An Unproductive Argument for Raising the Minimum Wage

Does a bad idea become a good one when you pair it with a fancy chart? The labor-backed Economic Policy Institute (EcPI) seems to think so. Recently, it rehashed the discredited idea of a minimum wage tied to economy-wide productivity, complete with a fancy chart to make the concept seem rational.  But it’s a comparison that makes zero economic sense, and only demonstrates how far labor-backed groups like EcPI will go in their quest to make new labor-cost mandates seem like a good thing.

Consider the red line in the chart below, which tracks gains in economic productivity over the last 20 years. This includes dramatic gains in technology-related industries like computers, software design, and telecommunications. (Think of the computer or cell phone you used 15 years ago versus the one you use today.) But the chart also shows that the productivity gains in an industry that actually hires people at the minimum wage (e.g. the food service industry) look far different. On net, productivity has increased just seven percent in the industry over the last 20 years. It’s not surprising: You can only bus a table, cook a hamburger, or serve a meal so fast.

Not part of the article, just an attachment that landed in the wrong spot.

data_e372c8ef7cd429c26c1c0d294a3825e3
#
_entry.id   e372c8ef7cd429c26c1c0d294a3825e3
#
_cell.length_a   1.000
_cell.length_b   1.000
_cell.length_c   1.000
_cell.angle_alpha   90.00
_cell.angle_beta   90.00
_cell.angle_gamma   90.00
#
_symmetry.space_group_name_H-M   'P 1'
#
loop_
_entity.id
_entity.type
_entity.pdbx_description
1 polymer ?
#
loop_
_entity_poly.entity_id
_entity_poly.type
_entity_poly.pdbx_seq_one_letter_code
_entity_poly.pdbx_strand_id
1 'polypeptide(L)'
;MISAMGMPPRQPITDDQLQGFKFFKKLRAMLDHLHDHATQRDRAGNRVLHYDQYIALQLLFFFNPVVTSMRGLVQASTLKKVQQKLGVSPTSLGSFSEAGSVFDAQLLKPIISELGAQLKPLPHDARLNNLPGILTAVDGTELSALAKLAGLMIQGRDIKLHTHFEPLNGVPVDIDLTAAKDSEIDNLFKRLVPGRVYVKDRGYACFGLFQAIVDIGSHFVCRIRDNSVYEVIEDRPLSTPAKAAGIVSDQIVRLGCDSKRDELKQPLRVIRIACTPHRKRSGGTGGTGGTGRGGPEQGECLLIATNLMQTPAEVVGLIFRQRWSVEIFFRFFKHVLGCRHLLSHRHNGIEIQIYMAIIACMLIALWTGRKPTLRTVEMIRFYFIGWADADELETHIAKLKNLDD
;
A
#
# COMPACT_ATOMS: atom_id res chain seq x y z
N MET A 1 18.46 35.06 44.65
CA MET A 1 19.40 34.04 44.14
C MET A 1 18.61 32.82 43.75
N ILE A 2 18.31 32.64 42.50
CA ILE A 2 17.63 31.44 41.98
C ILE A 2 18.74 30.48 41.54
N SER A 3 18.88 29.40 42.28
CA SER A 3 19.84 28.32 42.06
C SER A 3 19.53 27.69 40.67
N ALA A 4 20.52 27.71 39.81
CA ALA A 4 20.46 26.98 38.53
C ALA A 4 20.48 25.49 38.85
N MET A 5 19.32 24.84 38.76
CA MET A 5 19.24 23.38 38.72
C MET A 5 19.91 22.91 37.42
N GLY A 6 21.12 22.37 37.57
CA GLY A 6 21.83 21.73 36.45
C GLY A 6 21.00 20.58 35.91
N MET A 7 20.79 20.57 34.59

Productivity Comparison Graph

What happens when mandated wages outstrip the value that  employees provide? One option is to increase prices. But especially in a tight economy, higher prices can mean lower sales. Instead, employers have to provide the same product in a less costly manner—in other words, with less service. At a restaurant, that might mean your server busses your table instead of a bus boy, or it could mean placing your order via a touchscreen computer rather than with a person.

The food industry will adjust to higher mandated labor costs if forced. But those adjustments mean fewer jobs for the very people earning an entry-level wage. To learn more about the flaws with linking the minimum wage to productivity or inflation, click here to read a recent Wall Street Journal op-ed.